• John's expression of pain when Mary rises from her chair at the Holmes' Christmas party. This is probably the first time he's seen her in months, back when she wasn't showing. He could pretend that there wasn't an approximately seven month count down to decision time if he didn't have to see his child growing inside the woman who betrayed him and shot his friend, but now the reminder of everything is right in his face. Mary has her belly covered by a blanket and is reluctant to stand up. He's missed out on nearly the entire pregnancy, but she saved finding out the gender for if he took her back.
  • The look on Sherlock's face when Magnussen shows him the "vaults". John is confused, but you can see it hit Sherlock just how badly he has miscalculated. He's at a total loss. John asks him if they have a plan, but Sherlock just stands there frozen.
    • Then look on Sherlock's face as he helplessly watches Magnussen sadistically belittle and bully John by flicking him in the eye. Magnussen orders John to try and keep his eyes open as he flicks it. Imagine how painful it is to simply let something touch your eye. Now imagine someone flicking it. Now imagine the person that you love like a brother, the person who keeps you sane, the only person that considers you their friend, and now imagine that you are watching this person being flicked in the eye because you screwed up.
  • After Sherlock shoots Magnussen, Mycroft sees him as the childhood version of himself—his baby brother, with tears rolling down his face, looking absolutely helpless.
    Mycroft: Oh Sherlock... what have you done?
    Along with his panicked orders of, "Don't fire! Do not fire on Sherlock Holmes! Do not fire!"
    • Even more heartbreaking is that this is, at least partially, the fate Mycroft had been trying steer Sherlock away from. He's spent a good portion of the show telling Sherlock it's dangerous to care and now Mycroft is watching Sherlock throw his life away solely because he cared about someone.
  • Sherlock and John's conversation on the tarmac, where Sherlock looks heartbroken to leave John for real this time, and when he gets the opportunity to tell him "something I've meant to say always yet I've never have," he backs out of it to crack a joke and watch John laugh for one last time.
  • When Sherlock wanted John and Mary to name their child after him, that seemed like a bit of humour, but the fact that Sherlock thought he was going on a suicide mission puts his desire to have the baby named after him in a more poignant light. He wanted there to be something left to remember him by.

2016 New Year's Special

    The Abominable Bride
"We have an agreement, my brother and I, ever since that day. Whenever I find him, whatever back alley or doss house, there will always be a list."
  • When Victorian!Watson asks Victorian!Holmes what made him want to be alone, he tries to reply arrogantly that no one made him, he made himself. But as he says this, he's distracted by the sound of a dog whimpering in the distance and whispers; "Redbeard?" — the name of Sherlock's beloved pet that had to be put down when he was a child, a trauma that he never truly recovered from.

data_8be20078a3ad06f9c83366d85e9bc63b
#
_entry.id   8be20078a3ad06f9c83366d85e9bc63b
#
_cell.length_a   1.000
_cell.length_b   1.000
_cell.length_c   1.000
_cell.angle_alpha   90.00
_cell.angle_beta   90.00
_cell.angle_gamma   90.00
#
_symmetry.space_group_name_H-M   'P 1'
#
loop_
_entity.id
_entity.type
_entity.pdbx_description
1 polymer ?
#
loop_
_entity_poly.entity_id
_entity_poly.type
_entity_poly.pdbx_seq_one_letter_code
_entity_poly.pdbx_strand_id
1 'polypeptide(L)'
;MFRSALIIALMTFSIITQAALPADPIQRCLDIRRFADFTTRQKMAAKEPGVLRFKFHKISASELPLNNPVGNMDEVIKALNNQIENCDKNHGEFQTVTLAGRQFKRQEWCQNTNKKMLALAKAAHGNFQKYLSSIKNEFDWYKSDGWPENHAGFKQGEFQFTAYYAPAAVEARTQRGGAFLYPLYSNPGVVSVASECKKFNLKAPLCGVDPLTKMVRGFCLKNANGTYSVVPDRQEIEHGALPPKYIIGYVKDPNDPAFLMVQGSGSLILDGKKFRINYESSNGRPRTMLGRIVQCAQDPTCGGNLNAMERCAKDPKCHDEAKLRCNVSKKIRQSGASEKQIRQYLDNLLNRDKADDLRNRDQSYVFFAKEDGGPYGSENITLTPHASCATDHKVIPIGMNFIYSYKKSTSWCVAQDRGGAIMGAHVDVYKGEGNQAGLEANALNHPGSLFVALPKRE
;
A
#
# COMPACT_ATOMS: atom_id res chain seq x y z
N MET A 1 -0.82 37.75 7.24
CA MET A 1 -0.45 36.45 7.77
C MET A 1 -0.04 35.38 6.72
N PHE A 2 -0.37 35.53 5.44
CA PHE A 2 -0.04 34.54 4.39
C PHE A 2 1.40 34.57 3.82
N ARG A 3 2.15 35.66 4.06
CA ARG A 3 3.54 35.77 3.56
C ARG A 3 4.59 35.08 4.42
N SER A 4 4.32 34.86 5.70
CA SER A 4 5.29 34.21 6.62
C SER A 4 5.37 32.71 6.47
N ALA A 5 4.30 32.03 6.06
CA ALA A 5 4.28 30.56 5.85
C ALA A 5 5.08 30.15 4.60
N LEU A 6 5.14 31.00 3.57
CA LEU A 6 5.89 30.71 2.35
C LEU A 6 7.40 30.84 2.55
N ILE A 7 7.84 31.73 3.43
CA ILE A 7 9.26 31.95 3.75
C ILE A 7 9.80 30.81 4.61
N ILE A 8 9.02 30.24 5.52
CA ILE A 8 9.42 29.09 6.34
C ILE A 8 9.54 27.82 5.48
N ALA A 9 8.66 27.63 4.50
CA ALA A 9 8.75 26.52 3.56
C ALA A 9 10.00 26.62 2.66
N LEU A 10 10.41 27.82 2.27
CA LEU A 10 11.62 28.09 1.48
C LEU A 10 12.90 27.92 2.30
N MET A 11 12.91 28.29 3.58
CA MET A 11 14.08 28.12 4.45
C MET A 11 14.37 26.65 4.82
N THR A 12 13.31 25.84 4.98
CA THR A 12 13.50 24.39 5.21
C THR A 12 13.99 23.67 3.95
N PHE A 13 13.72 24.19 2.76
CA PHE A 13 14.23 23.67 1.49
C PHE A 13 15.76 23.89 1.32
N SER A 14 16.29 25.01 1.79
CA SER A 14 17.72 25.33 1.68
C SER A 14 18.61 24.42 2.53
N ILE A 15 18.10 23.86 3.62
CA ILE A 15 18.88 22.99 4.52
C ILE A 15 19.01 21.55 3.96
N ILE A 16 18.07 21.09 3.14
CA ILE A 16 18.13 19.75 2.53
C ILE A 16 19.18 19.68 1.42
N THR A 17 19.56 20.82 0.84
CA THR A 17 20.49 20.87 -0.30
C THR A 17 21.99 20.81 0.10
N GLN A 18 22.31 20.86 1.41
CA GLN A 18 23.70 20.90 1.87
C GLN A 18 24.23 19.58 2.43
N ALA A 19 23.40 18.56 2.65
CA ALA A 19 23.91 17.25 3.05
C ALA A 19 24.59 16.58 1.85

• Also when Victorian!Watson admits that he presents the image of a cold, calculating and emotionless Holmes in his stories but doesn't really believe that's who his friend is, Victorian!Holmes looks like he's about to cry.
  • Mycroft's reaction to Sherlock taking an overdose is one that any relative or loved one to an addict can empathize with. It's the most emotional we have ever seen Mycroft on the show; he's barely able to keep his usual cool and smug persona because he's so disappointed and worried about his little brother. He sees straight through Sherlock's claim that he took drugs purely to help himself be immersed in 1895 to solve the Ricoletti case — because he must have been high before he got on the plane.
    • The brief flashback to Sherlock's junkie days where we see a younger Mycroft sat beside him as he lays on a filthy mattress in a doss house, drugged out of his mind, as his older brother reads the list of what Sherlock has taken.
    • Mycroft's voice when he asks John to look after Sherlock. The tiny, almost broken, "Please?" is full of all the emotion that Mycroft tries to repress when Sherlock is around.
    • To top it all off, Mycroft admits he's not angry with Sherlock. He blames himself:
      Mycroft: This is my fault.
  • "Putting Sherlock in solitary confinement is like leaving you alone with your worst enemy."
  • During the graveyard scene, Sherlock deduces that the cult must have used a second body to fake Emilia Ricoletti's death, just as Molly did when Sherlock needed help faking this. As he recalls this, he notices the anguish on John's face and cuts himself off. We later find out that Sherlock is still dreaming at this point, which means this shows a part of him still feels guilt over how his fake suicide affected John.